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CBSE - VIII

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Visualising Solid Shapes

**Three dimensional objects **or **solids** generally have length, breadth and height. **Three dimensional objects **look different from different locations or angles.

A **polyhedron** is a solid shape bounded by **polygons** whereas **non-polyhedrons** do not have **polygon** shaped faces.

Cubes, cuboids, prisms, and pyramids are few examples of **polyhedrons**.

Spheres, cones and cylinders are a few examples of **non-polyhedrons**.

The **polygonal regions **forming the polyhedron are known as its **faces**, two intersecting faces meet at a line segment called an **edge** and three edges meet at a point called the **vertex**.

F+V=E+2 is known as **Euler’s formula **and it holds true for any **polyhedron**. Here F stands for faces, V for vertices and E for the edges of the **polyhedron**.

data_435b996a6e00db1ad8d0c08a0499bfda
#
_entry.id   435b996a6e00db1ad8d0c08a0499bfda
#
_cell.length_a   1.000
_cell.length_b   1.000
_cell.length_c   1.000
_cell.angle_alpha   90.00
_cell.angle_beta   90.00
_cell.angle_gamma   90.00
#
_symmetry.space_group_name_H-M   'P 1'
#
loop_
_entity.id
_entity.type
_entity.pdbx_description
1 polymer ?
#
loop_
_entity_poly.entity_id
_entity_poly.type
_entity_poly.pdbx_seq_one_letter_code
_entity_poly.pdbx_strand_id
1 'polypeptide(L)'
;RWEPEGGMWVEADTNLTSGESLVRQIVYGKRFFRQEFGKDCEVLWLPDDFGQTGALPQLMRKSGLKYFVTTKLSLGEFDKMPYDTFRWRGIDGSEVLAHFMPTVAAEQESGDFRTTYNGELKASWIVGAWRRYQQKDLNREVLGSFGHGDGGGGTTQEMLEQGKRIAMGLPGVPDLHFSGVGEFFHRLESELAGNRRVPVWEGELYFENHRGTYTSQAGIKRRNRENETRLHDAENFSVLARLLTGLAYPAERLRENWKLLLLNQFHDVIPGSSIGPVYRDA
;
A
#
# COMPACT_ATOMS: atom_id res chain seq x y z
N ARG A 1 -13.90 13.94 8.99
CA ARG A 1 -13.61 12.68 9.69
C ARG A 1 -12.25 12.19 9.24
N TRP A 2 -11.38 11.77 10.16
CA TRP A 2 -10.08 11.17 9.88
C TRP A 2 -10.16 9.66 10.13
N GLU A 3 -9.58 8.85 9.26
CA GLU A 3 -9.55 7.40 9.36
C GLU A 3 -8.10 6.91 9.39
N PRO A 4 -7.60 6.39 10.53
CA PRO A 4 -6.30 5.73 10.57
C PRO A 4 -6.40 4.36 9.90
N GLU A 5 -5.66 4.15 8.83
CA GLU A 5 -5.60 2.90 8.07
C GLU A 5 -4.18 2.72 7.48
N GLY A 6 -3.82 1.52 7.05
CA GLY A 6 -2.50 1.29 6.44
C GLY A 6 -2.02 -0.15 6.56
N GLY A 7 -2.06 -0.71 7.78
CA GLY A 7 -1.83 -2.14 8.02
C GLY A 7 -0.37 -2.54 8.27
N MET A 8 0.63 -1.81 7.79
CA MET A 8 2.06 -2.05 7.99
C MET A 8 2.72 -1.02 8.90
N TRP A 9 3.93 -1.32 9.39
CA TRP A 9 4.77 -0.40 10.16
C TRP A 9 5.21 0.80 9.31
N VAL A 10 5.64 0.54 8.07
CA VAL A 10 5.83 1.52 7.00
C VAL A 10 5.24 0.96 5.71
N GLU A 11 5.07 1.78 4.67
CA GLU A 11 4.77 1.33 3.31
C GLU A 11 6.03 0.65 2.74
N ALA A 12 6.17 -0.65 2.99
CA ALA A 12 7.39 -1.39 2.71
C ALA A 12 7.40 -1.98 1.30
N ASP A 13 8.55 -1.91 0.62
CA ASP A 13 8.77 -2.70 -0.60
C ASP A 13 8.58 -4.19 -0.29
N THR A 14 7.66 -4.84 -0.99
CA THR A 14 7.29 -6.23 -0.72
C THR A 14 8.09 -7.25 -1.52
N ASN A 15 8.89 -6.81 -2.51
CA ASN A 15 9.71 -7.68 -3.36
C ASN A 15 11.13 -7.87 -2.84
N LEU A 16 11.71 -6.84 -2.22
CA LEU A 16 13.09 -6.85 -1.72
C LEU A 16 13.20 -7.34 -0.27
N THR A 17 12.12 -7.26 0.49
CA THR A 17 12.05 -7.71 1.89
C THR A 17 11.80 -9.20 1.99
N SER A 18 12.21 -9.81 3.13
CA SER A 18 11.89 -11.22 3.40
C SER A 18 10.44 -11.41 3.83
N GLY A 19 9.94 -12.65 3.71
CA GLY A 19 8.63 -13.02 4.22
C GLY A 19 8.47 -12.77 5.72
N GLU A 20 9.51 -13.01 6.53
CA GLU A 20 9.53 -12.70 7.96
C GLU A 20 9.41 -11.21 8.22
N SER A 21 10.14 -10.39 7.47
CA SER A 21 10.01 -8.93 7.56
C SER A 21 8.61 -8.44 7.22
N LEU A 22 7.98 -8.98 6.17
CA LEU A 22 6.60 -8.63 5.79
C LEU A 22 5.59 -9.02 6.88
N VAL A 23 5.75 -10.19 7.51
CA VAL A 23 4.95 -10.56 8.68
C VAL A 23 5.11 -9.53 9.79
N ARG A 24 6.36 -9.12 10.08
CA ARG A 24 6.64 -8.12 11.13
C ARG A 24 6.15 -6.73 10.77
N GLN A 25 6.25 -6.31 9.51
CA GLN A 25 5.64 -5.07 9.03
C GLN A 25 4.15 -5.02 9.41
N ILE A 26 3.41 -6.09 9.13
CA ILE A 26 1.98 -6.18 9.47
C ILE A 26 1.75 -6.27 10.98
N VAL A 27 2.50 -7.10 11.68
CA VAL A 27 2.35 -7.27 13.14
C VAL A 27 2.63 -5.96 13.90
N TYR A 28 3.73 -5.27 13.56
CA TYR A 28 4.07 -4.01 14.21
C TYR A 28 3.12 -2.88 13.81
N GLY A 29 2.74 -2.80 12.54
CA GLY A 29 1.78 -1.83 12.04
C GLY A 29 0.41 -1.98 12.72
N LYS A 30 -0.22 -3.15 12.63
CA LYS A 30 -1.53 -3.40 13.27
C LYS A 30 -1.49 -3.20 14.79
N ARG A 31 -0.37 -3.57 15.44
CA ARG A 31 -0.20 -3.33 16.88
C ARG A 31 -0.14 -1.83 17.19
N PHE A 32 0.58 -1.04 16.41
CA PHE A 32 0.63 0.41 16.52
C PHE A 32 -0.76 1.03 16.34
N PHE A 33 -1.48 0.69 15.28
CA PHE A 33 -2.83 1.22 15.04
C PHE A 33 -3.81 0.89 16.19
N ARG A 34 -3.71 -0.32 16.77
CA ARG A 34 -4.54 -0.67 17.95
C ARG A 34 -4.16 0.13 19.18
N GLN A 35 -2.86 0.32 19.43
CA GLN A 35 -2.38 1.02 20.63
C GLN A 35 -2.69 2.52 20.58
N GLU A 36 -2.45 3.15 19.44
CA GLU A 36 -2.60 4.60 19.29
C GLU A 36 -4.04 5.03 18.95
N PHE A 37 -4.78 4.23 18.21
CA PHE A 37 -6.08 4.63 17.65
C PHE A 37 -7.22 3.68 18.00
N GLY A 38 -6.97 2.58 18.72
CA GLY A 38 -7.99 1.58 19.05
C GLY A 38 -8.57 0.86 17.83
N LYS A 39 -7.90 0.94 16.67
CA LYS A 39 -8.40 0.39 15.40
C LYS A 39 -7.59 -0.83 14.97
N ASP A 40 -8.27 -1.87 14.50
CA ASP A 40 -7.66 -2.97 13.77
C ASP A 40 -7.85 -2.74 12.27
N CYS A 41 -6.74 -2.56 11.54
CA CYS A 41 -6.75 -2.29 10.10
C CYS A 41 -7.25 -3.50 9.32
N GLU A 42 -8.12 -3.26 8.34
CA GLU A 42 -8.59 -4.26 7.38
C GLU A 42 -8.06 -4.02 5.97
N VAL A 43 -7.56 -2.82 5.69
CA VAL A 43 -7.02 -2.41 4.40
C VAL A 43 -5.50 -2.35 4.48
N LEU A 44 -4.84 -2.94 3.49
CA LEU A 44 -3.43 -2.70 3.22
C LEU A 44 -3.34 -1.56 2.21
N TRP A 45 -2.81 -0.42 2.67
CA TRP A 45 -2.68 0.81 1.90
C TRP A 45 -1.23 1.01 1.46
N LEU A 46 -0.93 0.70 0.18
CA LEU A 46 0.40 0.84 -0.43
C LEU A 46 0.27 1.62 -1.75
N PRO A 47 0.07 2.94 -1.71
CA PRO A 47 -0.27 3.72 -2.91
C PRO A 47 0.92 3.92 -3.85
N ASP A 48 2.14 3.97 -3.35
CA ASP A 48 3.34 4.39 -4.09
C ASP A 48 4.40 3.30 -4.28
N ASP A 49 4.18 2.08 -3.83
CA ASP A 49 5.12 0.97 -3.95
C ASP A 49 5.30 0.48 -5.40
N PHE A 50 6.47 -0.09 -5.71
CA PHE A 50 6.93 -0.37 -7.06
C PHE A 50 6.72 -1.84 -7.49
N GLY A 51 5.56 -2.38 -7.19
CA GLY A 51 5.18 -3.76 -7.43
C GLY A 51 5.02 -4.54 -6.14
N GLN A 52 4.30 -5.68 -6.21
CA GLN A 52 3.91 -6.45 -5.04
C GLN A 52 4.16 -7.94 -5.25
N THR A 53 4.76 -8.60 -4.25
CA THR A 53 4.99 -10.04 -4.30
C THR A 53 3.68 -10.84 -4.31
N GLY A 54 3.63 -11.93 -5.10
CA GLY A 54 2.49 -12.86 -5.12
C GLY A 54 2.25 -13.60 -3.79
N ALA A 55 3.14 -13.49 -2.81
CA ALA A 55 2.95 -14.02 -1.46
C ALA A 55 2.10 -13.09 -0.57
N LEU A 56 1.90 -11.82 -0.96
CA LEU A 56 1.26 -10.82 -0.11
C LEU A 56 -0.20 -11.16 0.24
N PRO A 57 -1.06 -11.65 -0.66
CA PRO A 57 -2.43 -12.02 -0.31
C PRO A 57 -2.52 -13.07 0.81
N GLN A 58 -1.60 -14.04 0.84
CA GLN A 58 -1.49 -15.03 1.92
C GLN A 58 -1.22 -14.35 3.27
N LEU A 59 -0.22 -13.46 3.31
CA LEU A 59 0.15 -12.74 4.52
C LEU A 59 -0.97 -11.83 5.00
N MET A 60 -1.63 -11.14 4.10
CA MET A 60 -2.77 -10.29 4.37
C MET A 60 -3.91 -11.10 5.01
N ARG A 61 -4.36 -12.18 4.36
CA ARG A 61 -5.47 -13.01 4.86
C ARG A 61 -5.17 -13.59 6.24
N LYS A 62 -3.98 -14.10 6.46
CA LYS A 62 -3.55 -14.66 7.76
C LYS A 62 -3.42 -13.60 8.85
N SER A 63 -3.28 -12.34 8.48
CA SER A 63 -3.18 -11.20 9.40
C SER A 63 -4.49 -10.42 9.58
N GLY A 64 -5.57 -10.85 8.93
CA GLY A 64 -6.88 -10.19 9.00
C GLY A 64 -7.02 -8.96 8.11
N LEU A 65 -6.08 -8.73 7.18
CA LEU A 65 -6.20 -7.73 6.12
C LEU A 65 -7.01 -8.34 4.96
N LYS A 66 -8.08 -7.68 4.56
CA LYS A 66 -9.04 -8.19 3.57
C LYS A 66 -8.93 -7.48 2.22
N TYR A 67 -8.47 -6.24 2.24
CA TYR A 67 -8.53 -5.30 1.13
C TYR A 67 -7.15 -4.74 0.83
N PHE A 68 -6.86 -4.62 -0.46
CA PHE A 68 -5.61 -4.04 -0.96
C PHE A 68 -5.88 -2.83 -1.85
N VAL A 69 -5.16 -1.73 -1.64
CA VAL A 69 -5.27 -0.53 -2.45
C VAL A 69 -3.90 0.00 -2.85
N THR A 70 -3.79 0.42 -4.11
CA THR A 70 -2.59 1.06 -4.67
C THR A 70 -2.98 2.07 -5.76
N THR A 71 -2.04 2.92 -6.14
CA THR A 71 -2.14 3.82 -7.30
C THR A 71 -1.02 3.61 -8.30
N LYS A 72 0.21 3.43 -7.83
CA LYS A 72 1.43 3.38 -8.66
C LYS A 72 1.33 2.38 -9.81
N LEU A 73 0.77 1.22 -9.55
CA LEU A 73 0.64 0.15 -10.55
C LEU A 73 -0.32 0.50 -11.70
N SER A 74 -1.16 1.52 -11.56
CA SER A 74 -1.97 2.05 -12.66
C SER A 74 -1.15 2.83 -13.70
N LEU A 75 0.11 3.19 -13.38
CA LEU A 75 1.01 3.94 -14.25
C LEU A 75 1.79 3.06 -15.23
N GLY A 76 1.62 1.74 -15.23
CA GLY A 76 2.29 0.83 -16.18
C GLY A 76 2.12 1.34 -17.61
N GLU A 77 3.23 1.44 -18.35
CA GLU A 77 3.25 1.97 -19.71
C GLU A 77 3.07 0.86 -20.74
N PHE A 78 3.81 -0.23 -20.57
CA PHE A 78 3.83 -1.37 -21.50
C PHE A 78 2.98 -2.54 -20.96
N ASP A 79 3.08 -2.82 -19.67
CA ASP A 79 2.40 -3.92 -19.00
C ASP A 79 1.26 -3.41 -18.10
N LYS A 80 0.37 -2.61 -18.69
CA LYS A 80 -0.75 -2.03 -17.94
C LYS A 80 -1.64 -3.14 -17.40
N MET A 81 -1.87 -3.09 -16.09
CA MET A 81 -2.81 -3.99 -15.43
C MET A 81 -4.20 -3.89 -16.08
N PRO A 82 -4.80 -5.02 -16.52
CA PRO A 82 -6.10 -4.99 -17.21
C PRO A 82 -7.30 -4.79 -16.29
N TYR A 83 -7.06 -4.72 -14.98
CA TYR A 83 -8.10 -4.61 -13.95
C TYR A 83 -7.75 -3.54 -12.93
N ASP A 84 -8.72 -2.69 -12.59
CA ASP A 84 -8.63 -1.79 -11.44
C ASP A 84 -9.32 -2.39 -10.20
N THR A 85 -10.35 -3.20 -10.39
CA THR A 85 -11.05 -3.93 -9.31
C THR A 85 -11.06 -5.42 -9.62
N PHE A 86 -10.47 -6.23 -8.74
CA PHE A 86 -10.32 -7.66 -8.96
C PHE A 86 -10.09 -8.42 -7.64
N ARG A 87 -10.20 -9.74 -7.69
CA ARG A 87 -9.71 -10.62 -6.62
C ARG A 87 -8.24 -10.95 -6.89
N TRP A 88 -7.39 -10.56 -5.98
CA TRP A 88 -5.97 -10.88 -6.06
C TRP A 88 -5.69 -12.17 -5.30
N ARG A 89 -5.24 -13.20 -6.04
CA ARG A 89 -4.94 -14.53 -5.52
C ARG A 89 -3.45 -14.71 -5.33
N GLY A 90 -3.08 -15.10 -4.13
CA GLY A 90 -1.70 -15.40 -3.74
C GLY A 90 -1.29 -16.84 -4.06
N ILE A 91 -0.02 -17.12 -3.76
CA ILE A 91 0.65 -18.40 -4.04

A **polyhedron** is said to be regular if its faces are made up of **regular polygons** and the same number of faces meet at each vertex.

An **irregular polyhedron **is made of** polygons **whose sides and angles are not of equal measure.

In a **convex polyhedron**, the line segment joining any two points on the surface of the **polyhedron** lies entirely inside or on the **polyhedron**.

A **polyhedron** some of whose plane sections are **concave polygons **is known as a **concave polyhedron**. **Concave polygons **have at least one interior angle greater than 180° and has some of its sides bent inward.

A prism is a **polyhedron** with parallel congruent polygon bases and sides made of parallelograms.

A **pyramid** is a **polyhedron** whose base is a **polygon** of any number of sides and whose lateral faces are triangles with a common vertex.

**Prisms** and** pyramids** are named after the shape of their base.

Maps represent the location of a place or object in relation to other places or objects.

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**F+V=E+2**** **